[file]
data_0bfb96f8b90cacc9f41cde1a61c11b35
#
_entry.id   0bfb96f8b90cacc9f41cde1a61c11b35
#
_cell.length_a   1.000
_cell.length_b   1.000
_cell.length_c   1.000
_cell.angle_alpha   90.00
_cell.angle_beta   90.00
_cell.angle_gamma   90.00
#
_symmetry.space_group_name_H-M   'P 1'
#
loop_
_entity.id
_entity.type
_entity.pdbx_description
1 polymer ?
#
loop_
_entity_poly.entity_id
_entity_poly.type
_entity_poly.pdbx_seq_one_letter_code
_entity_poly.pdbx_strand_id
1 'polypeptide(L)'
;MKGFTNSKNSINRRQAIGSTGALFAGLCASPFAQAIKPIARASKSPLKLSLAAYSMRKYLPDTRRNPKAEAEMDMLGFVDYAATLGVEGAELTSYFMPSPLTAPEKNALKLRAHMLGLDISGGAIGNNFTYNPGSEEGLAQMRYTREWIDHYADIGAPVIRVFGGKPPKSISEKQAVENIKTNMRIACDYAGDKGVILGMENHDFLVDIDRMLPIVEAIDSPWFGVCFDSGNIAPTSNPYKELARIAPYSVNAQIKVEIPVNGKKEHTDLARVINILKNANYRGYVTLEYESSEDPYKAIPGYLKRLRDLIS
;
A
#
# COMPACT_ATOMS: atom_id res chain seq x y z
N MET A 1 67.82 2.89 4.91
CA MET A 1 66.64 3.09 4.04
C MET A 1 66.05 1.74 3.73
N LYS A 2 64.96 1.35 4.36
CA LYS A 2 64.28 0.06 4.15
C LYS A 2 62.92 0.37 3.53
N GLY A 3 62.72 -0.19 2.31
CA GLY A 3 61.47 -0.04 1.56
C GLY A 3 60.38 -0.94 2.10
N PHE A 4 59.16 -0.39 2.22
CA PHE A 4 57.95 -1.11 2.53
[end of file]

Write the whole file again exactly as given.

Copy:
data_0bfb96f8b90cacc9f41cde1a61c11b35
#
_entry.id   0bfb96f8b90cacc9f41cde1a61c11b35
#
_cell.length_a   1.000
_cell.length_b   1.000
_cell.length_c   1.000
_cell.angle_alpha   90.00
_cell.angle_beta   90.00
_cell.angle_gamma   90.00
#
_symmetry.space_group_name_H-M   'P 1'
#
loop_
_entity.id
_entity.type
_entity.pdbx_description
1 polymer ?
#
loop_
_entity_poly.entity_id
_entity_poly.type
_entity_poly.pdbx_seq_one_letter_code
_entity_poly.pdbx_strand_id
1 'polypeptide(L)'
;MKGFTNSKNSINRRQAIGSTGALFAGLCASPFAQAIKPIARASKSPLKLSLAAYSMRKYLPDTRRNPKAEAEMDMLGFVDYAATLGVEGAELTSYFMPSPLTAPEKNALKLRAHMLGLDISGGAIGNNFTYNPGSEEGLAQMRYTREWIDHYADIGAPVIRVFGGKPPKSISEKQAVENIKTNMRIACDYAGDKGVILGMENHDFLVDIDRMLPIVEAIDSPWFGVCFDSGNIAPTSNPYKELARIAPYSVNAQIKVEIPVNGKKEHTDLARVINILKNANYRGYVTLEYESSEDPYKAIPGYLKRLRDLIS
;
A
#
# COMPACT_ATOMS: atom_id res chain seq x y z
N MET A 1 67.82 2.89 4.91
CA MET A 1 66.64 3.09 4.04
C MET A 1 66.05 1.74 3.73
N LYS A 2 64.96 1.35 4.36
CA LYS A 2 64.28 0.06 4.15
C LYS A 2 62.92 0.37 3.53
N GLY A 3 62.72 -0.19 2.31
CA GLY A 3 61.47 -0.04 1.56
C GLY A 3 60.38 -0.94 2.10
N PHE A 4 59.16 -0.39 2.22
CA PHE A 4 57.95 -1.11 2.53